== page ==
Solo fly angler on the Oyster River. Don Daniels photo

Solo fly angler on the Oyster River. Don Daniels photo

Fly anglers getting out and spreading their wings on local rivers

By Don Daniels

There are people who live in Campbell River that have never held a fishing rod or have even thought of going fishing for salmon or trout.

Then there are those that live here who are purchasing kayaks, canoes and boats and are experiencing the outdoor life that exists around Campbell River and Vancouver Island to the fullest.

If you talk to 10 people and try to get a handle on how they fish, you will get 10 or more different answers.

Roy Grant said something that still registers with me. Each year you will find him rowing in the Tyee Pool; that’s the way he fishes.

Dick Walton, meanwhile, when he retired from the pub business, took to fly fishing like a duck takes to water. Graham Kelly, on the other hand, is an avid fly angler who enjoys walking the rivers catching trout – all of which he releases.

However you fish, it’s really all about the experience of enjoying the nature around us. It may be a walk through the bush or getting out in a boat and seeing whales and eagles. Those getting out in kayaks are adding fishing rods to their equipment supplies, and why not, it allows them to get to a secluded bay and get fishing. If you have no interest in fishing, take along a camera.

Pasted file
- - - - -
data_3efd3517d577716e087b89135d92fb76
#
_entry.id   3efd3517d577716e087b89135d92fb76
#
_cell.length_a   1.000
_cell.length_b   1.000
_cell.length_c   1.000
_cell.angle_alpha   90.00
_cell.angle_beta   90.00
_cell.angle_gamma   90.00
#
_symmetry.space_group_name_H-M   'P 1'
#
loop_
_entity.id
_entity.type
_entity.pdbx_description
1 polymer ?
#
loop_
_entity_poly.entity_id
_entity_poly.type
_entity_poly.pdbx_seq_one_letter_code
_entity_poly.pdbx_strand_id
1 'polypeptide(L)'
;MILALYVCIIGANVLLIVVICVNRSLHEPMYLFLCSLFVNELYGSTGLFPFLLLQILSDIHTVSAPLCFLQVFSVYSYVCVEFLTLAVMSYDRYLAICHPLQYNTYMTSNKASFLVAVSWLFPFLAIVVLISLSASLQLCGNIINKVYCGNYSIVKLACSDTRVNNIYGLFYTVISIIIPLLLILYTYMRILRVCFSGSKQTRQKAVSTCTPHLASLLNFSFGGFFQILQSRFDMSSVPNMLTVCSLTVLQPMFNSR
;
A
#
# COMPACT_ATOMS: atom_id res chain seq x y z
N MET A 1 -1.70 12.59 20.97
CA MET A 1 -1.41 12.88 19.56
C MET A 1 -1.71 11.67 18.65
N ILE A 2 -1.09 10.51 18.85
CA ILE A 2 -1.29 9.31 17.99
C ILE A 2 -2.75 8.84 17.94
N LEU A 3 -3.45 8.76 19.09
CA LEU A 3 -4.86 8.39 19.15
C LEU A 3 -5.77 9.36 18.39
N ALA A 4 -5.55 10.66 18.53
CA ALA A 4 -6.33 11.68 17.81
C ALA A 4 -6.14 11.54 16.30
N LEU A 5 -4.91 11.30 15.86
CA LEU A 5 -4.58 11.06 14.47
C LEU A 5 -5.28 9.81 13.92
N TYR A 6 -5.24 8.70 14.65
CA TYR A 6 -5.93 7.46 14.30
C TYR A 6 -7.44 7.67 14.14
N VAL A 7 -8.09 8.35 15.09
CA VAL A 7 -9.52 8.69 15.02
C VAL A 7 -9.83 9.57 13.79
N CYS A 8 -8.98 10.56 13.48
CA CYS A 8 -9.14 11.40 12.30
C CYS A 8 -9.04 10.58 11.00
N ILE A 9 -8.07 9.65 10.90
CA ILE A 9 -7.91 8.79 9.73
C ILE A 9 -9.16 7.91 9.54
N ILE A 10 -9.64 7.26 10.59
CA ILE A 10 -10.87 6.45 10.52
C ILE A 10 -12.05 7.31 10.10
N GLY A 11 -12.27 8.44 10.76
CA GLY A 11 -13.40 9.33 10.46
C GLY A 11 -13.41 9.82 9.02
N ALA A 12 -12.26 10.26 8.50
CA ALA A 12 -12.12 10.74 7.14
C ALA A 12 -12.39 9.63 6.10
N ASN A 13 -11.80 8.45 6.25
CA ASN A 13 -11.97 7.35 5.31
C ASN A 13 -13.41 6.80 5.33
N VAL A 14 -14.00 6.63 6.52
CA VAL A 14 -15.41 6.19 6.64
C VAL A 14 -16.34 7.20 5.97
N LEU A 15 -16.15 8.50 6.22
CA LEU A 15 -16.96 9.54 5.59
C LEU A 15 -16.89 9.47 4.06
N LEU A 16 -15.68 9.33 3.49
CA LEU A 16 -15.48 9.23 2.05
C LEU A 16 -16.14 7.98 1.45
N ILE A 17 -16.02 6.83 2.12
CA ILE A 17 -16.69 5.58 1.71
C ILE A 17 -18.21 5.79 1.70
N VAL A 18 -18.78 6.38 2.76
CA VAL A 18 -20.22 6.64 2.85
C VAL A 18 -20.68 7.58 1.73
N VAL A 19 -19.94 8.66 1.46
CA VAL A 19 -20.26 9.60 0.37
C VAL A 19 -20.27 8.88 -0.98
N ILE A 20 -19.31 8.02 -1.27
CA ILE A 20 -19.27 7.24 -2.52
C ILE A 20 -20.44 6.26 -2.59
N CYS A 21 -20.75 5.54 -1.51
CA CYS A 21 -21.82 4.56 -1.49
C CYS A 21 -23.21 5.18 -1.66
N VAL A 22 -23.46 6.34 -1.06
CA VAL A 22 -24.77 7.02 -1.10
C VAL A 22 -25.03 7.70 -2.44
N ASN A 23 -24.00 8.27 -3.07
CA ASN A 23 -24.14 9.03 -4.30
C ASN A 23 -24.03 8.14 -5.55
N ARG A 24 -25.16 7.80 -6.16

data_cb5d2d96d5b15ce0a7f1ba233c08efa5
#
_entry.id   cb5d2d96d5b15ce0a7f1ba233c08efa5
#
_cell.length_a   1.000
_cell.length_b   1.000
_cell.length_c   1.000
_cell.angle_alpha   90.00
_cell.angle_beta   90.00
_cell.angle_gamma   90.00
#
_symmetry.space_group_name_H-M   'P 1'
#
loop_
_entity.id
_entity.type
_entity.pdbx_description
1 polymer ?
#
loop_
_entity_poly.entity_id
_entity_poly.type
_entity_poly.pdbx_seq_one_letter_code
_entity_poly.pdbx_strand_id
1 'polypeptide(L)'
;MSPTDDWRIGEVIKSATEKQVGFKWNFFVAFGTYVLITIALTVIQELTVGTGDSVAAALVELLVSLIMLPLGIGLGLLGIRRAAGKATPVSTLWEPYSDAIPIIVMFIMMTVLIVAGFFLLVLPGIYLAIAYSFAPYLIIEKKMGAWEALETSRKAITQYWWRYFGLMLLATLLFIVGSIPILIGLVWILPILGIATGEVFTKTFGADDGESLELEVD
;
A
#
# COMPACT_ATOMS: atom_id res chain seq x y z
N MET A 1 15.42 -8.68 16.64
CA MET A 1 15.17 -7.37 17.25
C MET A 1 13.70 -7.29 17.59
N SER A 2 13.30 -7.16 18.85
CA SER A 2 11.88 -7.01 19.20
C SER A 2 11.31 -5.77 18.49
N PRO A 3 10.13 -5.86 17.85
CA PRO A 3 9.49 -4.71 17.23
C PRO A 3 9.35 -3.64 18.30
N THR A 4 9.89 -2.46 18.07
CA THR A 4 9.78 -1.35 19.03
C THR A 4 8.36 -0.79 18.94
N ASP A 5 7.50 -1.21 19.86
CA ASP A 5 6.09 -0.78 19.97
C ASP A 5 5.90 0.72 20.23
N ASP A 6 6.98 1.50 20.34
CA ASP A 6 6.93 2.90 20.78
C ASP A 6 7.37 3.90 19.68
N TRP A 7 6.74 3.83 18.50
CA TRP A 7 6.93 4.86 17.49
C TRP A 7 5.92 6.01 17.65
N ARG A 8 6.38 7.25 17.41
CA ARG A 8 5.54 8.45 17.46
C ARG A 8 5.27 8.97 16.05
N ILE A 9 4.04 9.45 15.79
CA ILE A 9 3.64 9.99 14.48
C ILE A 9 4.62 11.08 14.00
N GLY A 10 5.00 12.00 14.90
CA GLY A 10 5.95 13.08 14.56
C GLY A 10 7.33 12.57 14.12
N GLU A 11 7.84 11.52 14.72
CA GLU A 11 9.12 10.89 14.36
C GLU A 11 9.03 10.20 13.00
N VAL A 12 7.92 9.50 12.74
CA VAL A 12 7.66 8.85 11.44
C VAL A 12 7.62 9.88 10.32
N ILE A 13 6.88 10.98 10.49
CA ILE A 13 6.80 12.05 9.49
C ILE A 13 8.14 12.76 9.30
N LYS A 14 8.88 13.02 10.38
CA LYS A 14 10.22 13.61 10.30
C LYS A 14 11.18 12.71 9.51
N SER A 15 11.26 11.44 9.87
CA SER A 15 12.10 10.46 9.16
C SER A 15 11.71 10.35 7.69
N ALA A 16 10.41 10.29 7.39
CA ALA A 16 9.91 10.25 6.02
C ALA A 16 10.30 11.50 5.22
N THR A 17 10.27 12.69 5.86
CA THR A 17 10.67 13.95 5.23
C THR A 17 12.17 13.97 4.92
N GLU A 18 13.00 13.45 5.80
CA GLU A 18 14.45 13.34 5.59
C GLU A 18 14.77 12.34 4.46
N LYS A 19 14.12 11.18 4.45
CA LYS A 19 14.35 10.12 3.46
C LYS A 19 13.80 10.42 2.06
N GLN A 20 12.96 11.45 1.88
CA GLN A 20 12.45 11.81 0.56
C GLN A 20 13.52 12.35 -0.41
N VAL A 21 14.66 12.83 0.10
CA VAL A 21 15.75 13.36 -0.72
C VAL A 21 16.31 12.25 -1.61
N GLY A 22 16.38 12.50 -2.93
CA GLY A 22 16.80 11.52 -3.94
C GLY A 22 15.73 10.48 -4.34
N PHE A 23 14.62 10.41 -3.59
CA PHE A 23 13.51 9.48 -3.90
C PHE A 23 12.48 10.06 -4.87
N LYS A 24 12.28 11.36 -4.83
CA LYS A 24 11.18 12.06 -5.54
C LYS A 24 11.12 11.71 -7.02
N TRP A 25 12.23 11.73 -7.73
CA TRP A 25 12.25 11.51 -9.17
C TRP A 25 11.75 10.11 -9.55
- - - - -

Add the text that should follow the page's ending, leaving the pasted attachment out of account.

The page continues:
Fly anglers like to get out and find new areas to throw out a fly and see what they catch. I have met some locals that get out simply to perfect their casting technique and at times, will cut the hook portion off to see if a trout will accept the fly presentation.

There is a hiking group that will hike up to alpine trout that are lurking near creeks and the fly angler can have a field day on the water with no other anglers around.

The Oyster River is fishable and with the warm weather coming in July, water levels will get low. The summer is a prime time to fish and cool off in local rivers. Lots of anglers will wade out in shorts and cast out a lure, especially when the pinks arrive in the Campbell, Oyster and Quinsam rivers.

Since we are at the beginning of June, rivers will change as weather warms with levels and color impacted by the rain and the snow melt.

Local lakes are a good place to go fishing or boating. The hatch at the moment is abundant and those using chironomid or leech patterns will have a great time on the water.

Meanwhile, the Family Fishing weekend is June 18 to 21 and it allows residents of B.C. to fish without a license. No group get-togethers are planned this year but it’s a great time to fish for the fun of it. You have to stay local and whatever plans you are making, call ahead and find out rules and regulations. And, remember, camping spots will be booked up well ahead of time. The same applies to people who stay on their boats and try to dock and use the facilities.

Some campers at Kelsey Bay have not been getting out fishing because of rough water and high wind but fishing conditions will improve.